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 » Full Dark, No Stars - Stephen King's new novella questions mankind's ability to trust others.
[02.21.2011 by Bridget Doyle]

MUSIC

 » The Top 30 Albums of 2010 - Fashionably, fabulously late, our favorite music (and believe me, there was a LOT) of 2010, the year that some have called the best year for music ever. And only some of those fools work here. Plenty of usual suspects, lots of ties and a few surprises that I won't spoil, including our unexpected #1.
[12.24.2010 by The LAS Staff]

MUSIC

 » Live: Surfer Blood/The Drums at Lincoln Hall, Chicago, IL - Remember when Weezer used to put together records that you could sing along to and rock out to? That's what Surfer Blood's show was like!
[11.04.2010 by Cory Tendering]

Music Reviews

Screaming Females - Castle Talk
»Screaming Females
Castle Talk
Don Giovanni
Trent Reznor & Atticus Ross - The Social Network [Original Soundtrack]
»Trent Reznor & Atticus Ross
The Social Network [Original Soundtrack]
The Null Corporation
Deerhunter - Halcyon Digest
»Deerhunter
Halcyon Digest
4AD
No Age - Everything in Between
»No Age
Everything in Between
Sub Pop
Robyn - Body Talk Pt. 1/ Body Talk Pt. 2
»Robyn
Body Talk Pt. 1/ Body Talk Pt. 2
Konichiwa
The Walkmen - Lisbon
»The Walkmen
Lisbon
Fat Possum
Clann Z
Black Coats and Bandages
G7 Welcoming Committee

Rating: 8/10 ?


October 1, 2004
So I saw something interesting the other day. I was at a record store, one of the carbon copy chain stores of the big corporate variety. I stood there, surrounded by glass walls that were covered in posters, each advertising those shitty pop acts we love to hate. I looked around to find that all the stereotypes were representing that day: the hip-hoppers, the emo kids, the ravers, and the Linkin Park crowd. It was a musical UN meeting... or perhaps a musical G8 summit. We were all floundering in the vast ocean of CDs, these strangers and I. It was peaceful, but it could only last for so long - there was an ominous feeling; the calm before the storm.

Some generic pop was playing in the background, its monotony broken by an argument; it wasn't just any argument, but one about music. I listened intently. I am a reviewer god damnit - these matters concern me.

Apparently two of the sweater-wearing kids were trying to show one another up in musical taste. It was one of those "my favorite band is more edgy/obscure/deep/creative/weird than your favorite band" arguments. After hearing them rattle off a list of shitty, wack acts (yes, wack) playing in their respective hackneyed genres I entered the conversation.

"Listen up bitches," I said, "I listen to Clann Z; you've probably never heard of them, and that's because they are from Australia."

They hadn't, and I started again.

"They play slow indie-rock type music. They have a guitarist that plays the keyboard, they have a few songs sung in Gaelic, and they even have a member whose sole purpose is sound manipulation. Their singer plays a Bodhrn; yeah bitch, you heard me, a fucking Bodhrn. Do you even know what a Bodhrn is?"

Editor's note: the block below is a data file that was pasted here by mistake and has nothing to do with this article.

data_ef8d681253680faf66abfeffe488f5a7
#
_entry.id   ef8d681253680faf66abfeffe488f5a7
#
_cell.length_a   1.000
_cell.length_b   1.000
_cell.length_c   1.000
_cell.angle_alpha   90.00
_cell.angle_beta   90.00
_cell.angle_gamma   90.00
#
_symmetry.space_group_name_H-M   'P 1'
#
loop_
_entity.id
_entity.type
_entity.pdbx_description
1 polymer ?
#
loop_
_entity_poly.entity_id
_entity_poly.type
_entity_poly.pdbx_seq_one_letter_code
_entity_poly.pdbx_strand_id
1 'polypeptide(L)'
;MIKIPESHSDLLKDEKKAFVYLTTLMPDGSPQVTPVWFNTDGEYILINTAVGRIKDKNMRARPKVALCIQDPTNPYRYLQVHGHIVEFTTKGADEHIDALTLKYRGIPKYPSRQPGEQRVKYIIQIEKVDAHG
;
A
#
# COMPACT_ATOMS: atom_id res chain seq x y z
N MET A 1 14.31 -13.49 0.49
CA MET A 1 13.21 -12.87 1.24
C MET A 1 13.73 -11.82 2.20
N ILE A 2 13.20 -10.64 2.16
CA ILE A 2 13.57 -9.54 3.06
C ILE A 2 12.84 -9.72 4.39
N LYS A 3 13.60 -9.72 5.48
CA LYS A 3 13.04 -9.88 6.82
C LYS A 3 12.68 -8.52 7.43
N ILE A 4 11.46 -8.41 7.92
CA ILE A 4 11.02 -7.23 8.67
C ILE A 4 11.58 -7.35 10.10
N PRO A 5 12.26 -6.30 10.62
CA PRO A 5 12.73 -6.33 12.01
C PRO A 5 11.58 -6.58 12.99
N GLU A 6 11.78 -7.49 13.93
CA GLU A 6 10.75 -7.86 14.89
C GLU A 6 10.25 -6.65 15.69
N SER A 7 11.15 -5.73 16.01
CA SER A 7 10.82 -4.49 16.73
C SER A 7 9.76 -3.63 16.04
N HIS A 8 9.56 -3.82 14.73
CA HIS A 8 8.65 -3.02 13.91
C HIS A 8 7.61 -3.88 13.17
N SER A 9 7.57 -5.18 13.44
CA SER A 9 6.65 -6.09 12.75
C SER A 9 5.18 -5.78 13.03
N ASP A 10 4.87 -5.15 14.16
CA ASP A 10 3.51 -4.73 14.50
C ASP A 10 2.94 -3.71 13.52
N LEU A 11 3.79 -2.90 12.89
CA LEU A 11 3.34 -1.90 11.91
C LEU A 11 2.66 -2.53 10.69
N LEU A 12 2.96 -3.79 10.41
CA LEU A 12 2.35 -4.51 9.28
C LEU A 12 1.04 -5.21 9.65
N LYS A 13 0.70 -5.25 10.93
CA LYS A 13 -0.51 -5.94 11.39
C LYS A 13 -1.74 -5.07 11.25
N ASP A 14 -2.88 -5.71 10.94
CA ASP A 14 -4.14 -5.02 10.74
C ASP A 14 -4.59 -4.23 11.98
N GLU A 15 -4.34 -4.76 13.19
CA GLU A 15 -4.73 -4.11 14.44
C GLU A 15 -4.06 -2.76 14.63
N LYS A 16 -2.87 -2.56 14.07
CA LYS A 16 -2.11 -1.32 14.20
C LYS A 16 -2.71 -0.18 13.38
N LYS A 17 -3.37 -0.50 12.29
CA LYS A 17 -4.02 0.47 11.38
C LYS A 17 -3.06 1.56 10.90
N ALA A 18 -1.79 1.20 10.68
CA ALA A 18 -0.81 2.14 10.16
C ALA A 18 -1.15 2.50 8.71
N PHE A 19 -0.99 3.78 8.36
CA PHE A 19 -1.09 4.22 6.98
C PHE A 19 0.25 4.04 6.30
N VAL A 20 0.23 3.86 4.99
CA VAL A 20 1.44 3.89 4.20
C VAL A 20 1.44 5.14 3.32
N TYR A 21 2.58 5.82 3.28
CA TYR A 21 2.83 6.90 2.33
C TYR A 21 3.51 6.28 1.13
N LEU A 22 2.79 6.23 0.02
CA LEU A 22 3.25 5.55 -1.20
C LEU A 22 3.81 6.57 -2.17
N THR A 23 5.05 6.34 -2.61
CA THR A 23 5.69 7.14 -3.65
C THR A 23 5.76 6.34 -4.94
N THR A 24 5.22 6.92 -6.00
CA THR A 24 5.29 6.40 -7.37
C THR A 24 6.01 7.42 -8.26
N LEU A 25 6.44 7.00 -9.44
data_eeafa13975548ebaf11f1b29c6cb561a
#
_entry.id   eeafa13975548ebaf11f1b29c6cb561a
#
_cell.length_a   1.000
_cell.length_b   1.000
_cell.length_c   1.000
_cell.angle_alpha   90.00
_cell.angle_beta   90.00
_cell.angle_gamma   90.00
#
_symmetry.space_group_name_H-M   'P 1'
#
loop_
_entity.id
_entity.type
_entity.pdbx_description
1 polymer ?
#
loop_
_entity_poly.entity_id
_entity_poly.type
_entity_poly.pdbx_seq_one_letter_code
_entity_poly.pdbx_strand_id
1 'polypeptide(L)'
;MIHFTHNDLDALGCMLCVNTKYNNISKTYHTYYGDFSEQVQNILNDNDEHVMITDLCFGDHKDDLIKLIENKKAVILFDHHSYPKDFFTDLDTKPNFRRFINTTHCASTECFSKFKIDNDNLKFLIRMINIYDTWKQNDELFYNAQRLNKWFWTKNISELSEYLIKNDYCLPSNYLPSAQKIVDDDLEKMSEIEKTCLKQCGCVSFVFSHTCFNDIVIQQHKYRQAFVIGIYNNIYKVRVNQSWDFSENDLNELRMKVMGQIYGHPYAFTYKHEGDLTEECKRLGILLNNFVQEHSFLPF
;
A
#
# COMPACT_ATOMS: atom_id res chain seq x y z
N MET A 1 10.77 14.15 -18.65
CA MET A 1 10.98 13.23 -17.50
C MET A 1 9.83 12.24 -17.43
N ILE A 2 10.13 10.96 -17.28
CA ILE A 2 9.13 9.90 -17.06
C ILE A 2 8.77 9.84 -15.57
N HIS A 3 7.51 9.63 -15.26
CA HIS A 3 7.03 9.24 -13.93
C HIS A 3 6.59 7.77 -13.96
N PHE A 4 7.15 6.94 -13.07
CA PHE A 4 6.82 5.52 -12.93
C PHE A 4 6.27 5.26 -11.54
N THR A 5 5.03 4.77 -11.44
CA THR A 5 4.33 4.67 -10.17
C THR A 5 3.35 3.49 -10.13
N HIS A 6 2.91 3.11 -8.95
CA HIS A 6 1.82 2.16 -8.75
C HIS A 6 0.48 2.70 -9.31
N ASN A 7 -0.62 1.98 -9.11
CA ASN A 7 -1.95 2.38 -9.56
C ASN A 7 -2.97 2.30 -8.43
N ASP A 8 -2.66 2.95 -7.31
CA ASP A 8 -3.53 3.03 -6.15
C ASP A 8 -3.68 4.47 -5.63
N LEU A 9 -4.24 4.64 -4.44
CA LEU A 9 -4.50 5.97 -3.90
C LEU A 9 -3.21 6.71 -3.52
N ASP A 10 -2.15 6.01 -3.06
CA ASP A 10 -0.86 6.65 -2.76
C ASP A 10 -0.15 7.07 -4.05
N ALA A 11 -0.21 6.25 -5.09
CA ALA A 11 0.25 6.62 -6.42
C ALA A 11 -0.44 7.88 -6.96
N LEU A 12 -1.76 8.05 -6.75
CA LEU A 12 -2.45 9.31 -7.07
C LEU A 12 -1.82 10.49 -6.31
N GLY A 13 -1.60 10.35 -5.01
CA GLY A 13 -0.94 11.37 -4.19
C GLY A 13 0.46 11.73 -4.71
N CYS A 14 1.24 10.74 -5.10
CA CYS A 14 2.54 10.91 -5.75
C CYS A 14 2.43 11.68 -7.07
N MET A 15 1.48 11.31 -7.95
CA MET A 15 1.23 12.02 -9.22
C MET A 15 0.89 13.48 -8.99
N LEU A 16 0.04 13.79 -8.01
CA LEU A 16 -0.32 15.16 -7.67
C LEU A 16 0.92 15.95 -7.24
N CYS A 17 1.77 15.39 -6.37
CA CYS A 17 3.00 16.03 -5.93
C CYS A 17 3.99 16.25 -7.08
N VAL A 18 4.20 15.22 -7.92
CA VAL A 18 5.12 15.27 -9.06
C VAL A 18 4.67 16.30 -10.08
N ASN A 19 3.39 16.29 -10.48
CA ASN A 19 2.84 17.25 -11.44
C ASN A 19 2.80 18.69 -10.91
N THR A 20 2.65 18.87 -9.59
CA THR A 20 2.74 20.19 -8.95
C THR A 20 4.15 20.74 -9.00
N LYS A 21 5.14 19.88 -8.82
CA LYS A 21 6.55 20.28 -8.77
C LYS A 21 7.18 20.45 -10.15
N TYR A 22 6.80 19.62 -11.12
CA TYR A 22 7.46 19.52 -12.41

They didn't.

"It's an Irish drum."

And that ended that. Step to a Lost at Sea staff writer and bitchez get owned.

Although that story may have been entertaining (not really), and is (somewhat) true, it doesn't quite accurately reflect Clann Z. This band could easily win a record store argument, but dismissing their newest album, Black Coats and Bandages, as just that would be doing it a disservice.

Clann Z will grow on you, and if you're an Irish-American like myself, you will grow to love it. While other bands are writing songs about bad break-ups, Clann Z is writing about imperialism, war and dispossession.

There is so much about the Irish experience hidden in the lyrics, including references to coffin ships and songs that accurately reflect the Irish experience in Northern Ireland. The lyrics are desperately powerful. Vocalist Declan de Barra's voice can be deep or high, but is always deadly serious. It has a presence to it, and it is hard to describe in words. To put it one way, the man could be singing "ring around the rosy" and still be taken seriously. His charming Irish accent just highlights the sentiment of his vocals.

The music is intense without being fast. It sneaks up on you. Simplistic guitar parts build in the background as a piano is played over an unconventional drum part. Then it hits - the small riff has now become the main melody, and the piano is off in the distance. That climactic gesture describes the music at its best. When it's at its worst, it can be slightly boring. That's not to say the music isn't solid and powerful, but it would be better if they diversified a little, and made the music match the aggressiveness of the lyrics. Personally, I would love to hear this band rock out a little more on this album.

If you're looking for an unconventional album to waste the day with, then Black Coats and Bandages may just be your new best friend.

Reviewed by Nick Shea


See other reviews by Nick Shea

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